A common childhood disease has been steadily on the rise, blasting through schools and infecting kids across the country. Unfortunately, it’s resistant to treatment. Doctors are warning parents to watch out.

You may have heard of Hand Foot and Mouth disease, an infection of the enterovirus. You might not know that cases of the disease are increasing across the country. HFMD is highly contagious and spreads through contact.

Kids can pick it up if they come into contact with saliva or mucus. All it takes is for one infected child to sneeze and touch a desk, or for one to wipe his nose and hold hands with a friend. Even a kiss can pass on the disease. It takes about 3-6 days before symptoms start showing, so a child can have it for up to almost a week, continuing to transmit it without even realizing it.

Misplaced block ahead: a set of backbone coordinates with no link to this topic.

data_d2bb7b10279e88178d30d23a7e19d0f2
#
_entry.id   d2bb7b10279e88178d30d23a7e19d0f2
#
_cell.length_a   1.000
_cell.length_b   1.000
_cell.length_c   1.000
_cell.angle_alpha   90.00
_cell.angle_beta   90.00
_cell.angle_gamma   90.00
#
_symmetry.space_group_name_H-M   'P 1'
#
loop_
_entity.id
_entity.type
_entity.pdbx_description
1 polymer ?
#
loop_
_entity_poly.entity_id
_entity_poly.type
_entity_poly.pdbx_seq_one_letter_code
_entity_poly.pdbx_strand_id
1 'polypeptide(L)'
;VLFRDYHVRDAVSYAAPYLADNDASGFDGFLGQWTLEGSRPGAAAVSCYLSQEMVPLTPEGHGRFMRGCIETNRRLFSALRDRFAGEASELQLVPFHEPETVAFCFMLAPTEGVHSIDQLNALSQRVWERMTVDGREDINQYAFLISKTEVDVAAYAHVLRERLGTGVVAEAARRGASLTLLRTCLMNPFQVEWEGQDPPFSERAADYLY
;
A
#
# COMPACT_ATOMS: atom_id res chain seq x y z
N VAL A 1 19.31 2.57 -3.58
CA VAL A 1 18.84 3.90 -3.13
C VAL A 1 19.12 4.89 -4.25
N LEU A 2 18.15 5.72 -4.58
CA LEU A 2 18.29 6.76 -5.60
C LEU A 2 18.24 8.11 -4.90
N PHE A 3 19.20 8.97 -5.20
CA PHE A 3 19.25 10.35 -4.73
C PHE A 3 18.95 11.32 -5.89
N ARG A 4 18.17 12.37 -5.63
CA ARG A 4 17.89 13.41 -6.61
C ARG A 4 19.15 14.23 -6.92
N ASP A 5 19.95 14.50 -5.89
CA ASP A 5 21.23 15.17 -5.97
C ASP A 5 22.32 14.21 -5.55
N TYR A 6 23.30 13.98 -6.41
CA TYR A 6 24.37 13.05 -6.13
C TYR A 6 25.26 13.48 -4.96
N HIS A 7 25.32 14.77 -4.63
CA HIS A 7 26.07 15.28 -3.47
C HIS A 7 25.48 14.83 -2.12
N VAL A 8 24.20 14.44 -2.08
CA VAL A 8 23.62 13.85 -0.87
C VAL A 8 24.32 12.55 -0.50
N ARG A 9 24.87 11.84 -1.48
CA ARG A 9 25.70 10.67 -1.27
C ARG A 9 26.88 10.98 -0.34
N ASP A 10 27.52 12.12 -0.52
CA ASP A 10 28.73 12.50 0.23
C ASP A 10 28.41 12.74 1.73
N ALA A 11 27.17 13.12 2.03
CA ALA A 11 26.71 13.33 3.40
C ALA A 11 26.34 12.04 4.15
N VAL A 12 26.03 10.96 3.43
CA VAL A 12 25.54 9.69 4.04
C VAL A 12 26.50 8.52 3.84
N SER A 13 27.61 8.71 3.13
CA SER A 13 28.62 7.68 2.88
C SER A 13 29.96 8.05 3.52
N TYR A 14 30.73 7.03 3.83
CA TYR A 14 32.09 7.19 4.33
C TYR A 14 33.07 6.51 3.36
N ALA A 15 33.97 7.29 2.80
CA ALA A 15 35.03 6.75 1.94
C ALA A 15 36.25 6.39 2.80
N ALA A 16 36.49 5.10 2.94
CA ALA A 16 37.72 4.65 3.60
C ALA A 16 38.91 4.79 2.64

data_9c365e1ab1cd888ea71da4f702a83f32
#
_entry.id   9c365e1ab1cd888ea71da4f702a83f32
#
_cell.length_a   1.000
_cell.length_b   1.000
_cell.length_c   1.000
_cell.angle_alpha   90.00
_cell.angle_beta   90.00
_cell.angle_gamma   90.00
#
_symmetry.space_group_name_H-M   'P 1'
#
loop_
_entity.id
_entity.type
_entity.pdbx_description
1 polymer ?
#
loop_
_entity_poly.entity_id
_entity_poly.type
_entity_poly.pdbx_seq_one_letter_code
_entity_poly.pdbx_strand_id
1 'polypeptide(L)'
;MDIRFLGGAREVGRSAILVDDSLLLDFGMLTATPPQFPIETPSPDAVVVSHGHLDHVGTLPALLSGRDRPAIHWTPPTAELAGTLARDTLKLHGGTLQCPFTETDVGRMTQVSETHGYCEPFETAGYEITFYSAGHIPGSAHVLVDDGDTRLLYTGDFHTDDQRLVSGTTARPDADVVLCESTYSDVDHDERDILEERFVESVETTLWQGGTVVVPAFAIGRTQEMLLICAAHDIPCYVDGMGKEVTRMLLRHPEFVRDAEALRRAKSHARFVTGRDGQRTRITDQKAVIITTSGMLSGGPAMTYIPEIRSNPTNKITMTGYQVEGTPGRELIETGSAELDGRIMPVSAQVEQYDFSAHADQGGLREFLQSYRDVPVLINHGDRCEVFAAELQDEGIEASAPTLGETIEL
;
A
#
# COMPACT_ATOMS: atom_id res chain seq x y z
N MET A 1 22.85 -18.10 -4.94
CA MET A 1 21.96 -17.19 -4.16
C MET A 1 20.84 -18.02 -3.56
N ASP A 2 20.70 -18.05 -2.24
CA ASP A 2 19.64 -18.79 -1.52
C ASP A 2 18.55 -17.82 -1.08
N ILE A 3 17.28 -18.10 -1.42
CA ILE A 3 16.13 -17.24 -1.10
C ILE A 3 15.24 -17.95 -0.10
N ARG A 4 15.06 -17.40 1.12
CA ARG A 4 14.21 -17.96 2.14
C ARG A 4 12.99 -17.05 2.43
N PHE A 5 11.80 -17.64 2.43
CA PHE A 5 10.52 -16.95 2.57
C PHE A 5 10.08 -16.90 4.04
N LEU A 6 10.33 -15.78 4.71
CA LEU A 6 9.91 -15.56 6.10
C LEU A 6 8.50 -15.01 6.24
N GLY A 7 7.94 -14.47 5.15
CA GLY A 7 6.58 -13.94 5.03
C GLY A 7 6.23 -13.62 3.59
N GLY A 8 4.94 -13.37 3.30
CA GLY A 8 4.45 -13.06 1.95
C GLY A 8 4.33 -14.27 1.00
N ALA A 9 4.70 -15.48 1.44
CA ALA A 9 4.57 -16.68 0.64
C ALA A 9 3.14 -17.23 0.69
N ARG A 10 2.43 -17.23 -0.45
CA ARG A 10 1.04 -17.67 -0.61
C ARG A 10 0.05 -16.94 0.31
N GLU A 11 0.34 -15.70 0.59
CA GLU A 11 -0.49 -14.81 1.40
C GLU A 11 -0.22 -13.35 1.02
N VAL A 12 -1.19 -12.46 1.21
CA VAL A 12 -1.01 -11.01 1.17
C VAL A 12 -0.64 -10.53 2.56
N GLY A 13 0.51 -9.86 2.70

HFMD doesn’t only affect children. Adults can get it, too, and the elderly or people with weak immune systems are particularly at risk.

They symptoms are flu-like, but there’s a telltale sign that a sore throat and fever might be HFMD: itchy red spots. That’s where the disease gets its name. The spots show up on hands, feet and mouth.

Antibiotics don’t help HFMD, and it can take up to two weeks to clear up. Because it’s so contagious, if you or your children do get HFMD, staying home and avoiding others is essential. If you suspect HFMD, go to a doctor and get checked out – side effects can be serious.

The best medicine here is preventative, though; so, wash hands well and teach kids how to keep a respectable distance.

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